About Writing

Romance Genre

I’m not entirely sure which genre Alice and the Warden properly belongs to. I call it Romance because the primary focus is on the relationship between the two main characters, but it’s very different from your stereotypical romance novel — it’s not based on any self-serving fantasies (*cough*50 Shades*cough*) that the ‘romance’ label usually connotes.

I also joke that if AatW were Women’s Fiction, Alice would immediately put her baby in daycare, go to college in pursuit of friendship and career, and desperately seek to regain her “lost” years — while Hackett was relegated to the background as a supportive cardboard cutout. Bonus: She’d call herself a good mother after constantly complaining how much time and energy babies take up.

Then there’s the Damon chapters…

(Yes, I am fully aware that I could never be a Hallmark movie writer.)

It’s always a bit awkward saying, “I write romance,” because people automatically think of books like Twilight — the whole, “Oh, you’re just writing shallow fantasies about rich men off the top of your head,” reaction. Personally, I see it as a very serious topic; one that I’ve applied years of research and real life experience into, because frankly, successfully writing marriage and love actually requires a deep understanding of psychology and relationships, and doing it wrong alienates readers.

And yes, writing romance even requires a philosophical stance, too. I portray “complementary” relationships, instead of the more popular “egalitarian” model.

So maybe it’s time to revamp the “romance” genre to include actual research, to reflect how real relationships work, instead of being purely the realm of self-serving sexual fantasies.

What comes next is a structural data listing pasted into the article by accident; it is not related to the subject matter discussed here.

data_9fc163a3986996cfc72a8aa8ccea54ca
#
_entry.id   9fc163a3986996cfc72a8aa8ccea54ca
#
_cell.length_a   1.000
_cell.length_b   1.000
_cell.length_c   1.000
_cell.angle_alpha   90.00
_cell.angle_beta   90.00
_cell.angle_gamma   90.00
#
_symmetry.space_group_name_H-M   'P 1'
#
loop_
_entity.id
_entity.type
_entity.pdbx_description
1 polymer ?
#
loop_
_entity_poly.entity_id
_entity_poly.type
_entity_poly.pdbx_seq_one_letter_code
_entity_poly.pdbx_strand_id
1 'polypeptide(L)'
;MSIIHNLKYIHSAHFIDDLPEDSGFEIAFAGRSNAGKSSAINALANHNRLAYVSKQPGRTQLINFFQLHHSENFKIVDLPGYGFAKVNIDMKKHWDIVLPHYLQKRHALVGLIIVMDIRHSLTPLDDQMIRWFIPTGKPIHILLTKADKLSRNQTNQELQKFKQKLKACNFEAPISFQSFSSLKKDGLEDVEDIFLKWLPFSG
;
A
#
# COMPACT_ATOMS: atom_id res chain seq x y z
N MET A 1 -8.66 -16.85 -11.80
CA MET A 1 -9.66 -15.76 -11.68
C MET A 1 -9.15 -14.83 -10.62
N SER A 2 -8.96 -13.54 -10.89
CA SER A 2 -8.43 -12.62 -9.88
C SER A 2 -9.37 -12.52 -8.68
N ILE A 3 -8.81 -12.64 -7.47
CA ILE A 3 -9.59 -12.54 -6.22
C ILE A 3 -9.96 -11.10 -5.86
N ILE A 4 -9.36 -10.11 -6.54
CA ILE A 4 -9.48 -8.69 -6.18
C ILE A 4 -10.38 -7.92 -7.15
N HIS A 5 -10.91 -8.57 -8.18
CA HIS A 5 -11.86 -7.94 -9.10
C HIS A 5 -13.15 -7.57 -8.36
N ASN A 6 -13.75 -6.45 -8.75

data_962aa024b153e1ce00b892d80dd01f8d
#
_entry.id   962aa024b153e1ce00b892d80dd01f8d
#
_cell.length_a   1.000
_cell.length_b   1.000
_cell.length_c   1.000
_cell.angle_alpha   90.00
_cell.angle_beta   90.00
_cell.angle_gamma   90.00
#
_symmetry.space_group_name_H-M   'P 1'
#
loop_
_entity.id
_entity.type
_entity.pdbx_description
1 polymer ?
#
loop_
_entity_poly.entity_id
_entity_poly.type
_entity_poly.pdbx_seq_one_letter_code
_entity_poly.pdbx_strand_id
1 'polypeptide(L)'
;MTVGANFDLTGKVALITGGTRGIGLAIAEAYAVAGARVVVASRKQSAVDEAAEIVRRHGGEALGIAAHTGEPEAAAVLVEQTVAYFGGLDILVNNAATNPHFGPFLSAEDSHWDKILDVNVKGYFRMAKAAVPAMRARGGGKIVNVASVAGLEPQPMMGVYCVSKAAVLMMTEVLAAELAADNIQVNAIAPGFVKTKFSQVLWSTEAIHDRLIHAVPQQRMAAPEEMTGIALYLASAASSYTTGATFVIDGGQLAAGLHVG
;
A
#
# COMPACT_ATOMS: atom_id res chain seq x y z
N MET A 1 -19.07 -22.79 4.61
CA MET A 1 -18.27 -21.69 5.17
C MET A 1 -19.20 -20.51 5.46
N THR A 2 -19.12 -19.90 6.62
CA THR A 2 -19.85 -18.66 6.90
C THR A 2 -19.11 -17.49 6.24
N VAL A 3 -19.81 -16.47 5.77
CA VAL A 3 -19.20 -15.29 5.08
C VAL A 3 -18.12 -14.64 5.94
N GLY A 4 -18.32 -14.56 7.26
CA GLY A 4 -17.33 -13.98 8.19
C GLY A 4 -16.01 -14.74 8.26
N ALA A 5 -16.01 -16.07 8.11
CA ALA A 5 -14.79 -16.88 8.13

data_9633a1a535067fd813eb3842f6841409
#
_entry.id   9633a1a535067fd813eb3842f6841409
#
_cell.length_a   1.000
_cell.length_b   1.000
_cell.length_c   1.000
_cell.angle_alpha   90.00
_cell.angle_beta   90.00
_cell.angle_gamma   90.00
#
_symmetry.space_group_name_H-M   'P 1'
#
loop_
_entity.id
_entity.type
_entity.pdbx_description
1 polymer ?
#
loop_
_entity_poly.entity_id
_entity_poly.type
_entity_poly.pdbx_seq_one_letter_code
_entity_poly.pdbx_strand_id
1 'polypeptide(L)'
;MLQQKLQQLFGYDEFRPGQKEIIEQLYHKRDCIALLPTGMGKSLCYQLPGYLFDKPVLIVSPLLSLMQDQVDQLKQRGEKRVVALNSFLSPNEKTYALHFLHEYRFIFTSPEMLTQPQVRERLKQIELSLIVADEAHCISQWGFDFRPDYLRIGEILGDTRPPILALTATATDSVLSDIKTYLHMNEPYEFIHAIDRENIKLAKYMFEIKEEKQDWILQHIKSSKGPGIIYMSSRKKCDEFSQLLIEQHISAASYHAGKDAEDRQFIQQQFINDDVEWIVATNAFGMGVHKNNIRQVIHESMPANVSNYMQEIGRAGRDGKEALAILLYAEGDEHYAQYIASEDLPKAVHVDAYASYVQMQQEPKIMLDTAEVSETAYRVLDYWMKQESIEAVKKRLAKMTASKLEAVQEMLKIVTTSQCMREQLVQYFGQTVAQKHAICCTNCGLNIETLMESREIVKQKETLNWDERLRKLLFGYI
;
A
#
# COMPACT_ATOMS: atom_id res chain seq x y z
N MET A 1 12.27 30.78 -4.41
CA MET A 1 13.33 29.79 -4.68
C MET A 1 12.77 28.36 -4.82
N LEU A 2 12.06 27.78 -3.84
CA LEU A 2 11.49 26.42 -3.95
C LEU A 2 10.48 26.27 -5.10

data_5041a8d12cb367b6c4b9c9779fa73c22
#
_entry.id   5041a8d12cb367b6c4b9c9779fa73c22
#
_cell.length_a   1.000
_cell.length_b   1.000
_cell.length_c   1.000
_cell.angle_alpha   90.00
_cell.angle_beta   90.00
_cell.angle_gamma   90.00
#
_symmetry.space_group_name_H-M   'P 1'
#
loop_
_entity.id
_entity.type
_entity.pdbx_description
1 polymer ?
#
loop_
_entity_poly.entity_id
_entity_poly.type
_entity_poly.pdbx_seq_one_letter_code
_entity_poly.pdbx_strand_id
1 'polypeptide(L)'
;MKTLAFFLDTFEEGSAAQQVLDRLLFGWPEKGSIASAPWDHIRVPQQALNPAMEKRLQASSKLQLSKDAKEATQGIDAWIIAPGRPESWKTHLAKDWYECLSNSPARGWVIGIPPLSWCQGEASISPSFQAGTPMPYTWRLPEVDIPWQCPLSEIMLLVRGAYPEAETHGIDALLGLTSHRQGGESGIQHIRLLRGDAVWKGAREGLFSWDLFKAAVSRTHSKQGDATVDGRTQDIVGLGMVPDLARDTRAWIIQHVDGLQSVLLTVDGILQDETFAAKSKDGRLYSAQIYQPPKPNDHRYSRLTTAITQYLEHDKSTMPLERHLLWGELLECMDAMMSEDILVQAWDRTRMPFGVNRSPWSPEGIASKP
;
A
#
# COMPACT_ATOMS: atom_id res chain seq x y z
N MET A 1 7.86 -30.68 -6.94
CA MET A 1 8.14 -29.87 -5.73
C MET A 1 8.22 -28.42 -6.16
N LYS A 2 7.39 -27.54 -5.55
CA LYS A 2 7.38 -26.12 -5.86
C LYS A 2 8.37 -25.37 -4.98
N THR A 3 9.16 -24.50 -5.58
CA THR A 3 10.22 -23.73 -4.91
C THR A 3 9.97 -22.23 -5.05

Goal number two: Write romance that appeals to men, lol.

6 thoughts on “Romance Genre”

  1. Well, see, this is why I enjoy your stories. They’re genre-defying.

    Romance and Women’s Fiction have fallen into stereotypes and can’t seem to get out. Romance has a funny way of depicting love and Women’s Fiction seems to cater to career-driven women. Would it kill someone to just write about a woman figuring out her place in the world regardless of whether it’s career or family or something different? And maybe cut out the million and one sex scenes and sexual encounters.

    Liked by 1 person

    1. Women’s Fiction makes me feel like I don’t qualify as a woman.

      My husband is always telling me that I should write more sex scenes. In fact, the other day, he said totally out of the blue, “You should write corruption fetish erotica; you’d be good at it.”

      I’m kind of worried what it is about me that makes him think that.

      Liked by 1 person

      1. Women’s fiction is biased and increasingly feminist literature, so I’m constantly wondering how women who are perfectly happy living the opposite life feel about not being represented. Now I think I know why my stay at home mom latched onto romance instead of women’s fiction.

        Well, I have heard that sex sells…


      2. I’ve complained quite a lot about how there are no fictional characters that I can relate to. Even just finding shy female characters is pretty hard.

        I’ve heard that, too. Lol.

        Liked by 1 person

      3. Same here. I like reading the feisty females, but really wish the shy girl would get the guy now and then. Or that there would be a shy girl anywhere in the cast. Well, guess I know what kind of story I should write next!

        Liked by 1 person

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